Q&A with Jonathan Solomon for Corporate Counsel Business Journal, "Patent Protection for Cryptocurrencies and Blockchain Technology"


Fish Principal Jonathan Solomon was interviewed by Corporate Counsel Business Journal, “Patent Protection for Cryptocurrencies and Blockchain Technology.” He discusses the state of the cryptocurrency industry, what kinds of technologies his clients are looking to patent, the challenges of obtaining patent protection in this area, and where he sees the industry heading in the future.

Corporate Counsel Business Journal (CCBJ): How did you get involved with cryptocurrency?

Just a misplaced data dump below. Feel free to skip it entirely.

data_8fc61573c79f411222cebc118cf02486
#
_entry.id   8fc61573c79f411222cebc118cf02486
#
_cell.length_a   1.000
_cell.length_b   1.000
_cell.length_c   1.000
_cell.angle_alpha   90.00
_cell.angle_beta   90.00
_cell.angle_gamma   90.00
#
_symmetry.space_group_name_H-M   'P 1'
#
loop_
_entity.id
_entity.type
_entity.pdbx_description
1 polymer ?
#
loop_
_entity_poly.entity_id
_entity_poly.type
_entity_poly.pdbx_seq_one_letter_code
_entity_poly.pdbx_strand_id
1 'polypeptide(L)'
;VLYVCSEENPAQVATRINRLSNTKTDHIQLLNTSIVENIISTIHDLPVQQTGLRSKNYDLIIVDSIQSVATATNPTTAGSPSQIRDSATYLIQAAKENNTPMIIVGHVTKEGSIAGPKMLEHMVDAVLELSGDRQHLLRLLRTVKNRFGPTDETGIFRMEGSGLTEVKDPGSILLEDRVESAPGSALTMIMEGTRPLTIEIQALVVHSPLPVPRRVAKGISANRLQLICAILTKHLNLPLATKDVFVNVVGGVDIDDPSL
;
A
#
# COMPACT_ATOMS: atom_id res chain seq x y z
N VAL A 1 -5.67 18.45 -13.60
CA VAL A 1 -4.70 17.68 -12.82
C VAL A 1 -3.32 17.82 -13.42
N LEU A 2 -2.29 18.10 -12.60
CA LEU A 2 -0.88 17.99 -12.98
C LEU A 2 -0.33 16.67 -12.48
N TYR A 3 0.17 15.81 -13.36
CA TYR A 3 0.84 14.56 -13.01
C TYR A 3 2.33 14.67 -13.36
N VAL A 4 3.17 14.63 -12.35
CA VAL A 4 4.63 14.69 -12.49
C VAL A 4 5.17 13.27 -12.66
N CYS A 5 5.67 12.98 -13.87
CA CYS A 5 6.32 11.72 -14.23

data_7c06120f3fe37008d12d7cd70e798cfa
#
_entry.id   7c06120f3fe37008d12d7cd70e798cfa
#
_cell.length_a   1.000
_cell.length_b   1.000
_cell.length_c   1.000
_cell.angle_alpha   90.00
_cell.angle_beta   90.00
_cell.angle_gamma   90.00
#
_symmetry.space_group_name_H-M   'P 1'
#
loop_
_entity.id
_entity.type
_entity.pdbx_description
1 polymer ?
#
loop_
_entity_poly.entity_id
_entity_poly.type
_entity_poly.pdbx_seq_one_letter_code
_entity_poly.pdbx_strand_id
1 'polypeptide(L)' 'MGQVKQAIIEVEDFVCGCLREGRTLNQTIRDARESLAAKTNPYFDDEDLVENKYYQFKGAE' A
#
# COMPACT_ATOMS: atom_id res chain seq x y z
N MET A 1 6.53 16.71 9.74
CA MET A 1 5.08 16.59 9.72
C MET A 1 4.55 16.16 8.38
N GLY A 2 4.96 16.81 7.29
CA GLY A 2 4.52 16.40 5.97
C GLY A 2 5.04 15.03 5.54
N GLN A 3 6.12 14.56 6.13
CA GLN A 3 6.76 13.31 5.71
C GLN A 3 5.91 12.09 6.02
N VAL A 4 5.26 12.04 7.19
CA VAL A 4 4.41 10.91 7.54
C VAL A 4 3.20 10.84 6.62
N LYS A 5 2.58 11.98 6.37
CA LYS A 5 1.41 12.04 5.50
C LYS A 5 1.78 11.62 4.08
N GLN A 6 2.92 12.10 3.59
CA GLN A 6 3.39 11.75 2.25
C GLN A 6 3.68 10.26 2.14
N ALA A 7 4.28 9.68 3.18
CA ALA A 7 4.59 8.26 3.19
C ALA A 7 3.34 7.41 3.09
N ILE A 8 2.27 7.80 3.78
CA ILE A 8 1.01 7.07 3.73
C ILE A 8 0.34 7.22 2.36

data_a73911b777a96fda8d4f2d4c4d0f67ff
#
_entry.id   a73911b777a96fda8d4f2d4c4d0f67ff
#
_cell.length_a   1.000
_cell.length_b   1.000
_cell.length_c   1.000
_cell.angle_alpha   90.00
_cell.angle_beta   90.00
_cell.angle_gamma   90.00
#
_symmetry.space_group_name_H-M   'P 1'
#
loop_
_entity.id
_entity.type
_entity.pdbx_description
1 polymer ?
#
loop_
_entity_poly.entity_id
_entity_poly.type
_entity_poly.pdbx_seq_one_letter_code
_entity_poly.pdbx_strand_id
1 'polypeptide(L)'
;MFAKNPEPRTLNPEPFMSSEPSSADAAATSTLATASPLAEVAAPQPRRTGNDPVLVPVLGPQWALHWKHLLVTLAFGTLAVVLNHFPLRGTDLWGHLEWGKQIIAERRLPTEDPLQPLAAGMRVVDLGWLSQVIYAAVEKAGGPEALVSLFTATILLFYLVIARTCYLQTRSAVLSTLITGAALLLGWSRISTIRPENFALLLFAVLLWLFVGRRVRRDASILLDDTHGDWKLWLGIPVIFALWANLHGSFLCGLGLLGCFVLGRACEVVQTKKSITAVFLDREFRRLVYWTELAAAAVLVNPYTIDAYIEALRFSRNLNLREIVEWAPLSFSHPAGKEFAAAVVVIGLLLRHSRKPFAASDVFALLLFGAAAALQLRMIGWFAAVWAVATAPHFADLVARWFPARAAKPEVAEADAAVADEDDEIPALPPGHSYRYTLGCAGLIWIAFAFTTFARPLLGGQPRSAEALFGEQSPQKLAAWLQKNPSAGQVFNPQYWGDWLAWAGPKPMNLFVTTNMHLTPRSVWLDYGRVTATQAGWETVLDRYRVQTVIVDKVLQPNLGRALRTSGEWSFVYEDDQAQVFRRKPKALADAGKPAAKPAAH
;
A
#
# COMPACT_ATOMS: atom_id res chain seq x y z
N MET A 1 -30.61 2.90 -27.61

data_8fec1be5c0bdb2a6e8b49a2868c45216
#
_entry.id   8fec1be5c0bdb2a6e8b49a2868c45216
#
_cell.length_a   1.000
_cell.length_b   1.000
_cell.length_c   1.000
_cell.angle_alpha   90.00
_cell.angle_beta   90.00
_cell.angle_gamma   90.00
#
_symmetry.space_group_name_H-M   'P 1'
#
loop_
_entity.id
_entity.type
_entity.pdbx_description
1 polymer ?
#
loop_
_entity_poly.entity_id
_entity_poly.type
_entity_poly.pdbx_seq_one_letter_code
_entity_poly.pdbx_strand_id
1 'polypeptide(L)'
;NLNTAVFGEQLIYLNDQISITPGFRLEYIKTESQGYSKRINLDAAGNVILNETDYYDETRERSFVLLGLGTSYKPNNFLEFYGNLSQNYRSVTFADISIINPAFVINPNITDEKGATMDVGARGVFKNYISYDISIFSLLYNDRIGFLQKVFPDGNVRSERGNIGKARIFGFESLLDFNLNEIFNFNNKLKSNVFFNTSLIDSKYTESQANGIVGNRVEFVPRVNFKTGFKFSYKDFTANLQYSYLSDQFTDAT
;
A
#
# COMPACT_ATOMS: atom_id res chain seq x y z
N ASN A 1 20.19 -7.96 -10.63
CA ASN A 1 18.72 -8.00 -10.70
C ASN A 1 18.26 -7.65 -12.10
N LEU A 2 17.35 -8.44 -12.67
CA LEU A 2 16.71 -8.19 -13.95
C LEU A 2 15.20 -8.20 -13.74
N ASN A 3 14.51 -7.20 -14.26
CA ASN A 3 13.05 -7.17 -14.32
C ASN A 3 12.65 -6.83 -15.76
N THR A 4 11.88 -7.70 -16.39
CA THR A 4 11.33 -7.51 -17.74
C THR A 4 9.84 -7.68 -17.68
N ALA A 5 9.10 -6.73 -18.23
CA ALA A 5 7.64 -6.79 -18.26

Jonathan Solomon: I started working with blockchain and cryptocurrencies about four or five years ago. My clients were starting to get into using blockchain to make payments, so a lot of my work was focused on making the payment process more secure. My smaller clients are generally looking for the ability to take and process cryptocurrency payments. My larger clients are looking for more general integration of blockchain technology and are trying to figure out nontraditional ways to use it, including technologies such as software distribution and identity verification - although payments certainly remain a huge focus.

CCBJ: How is the cryptocurrency scene changing?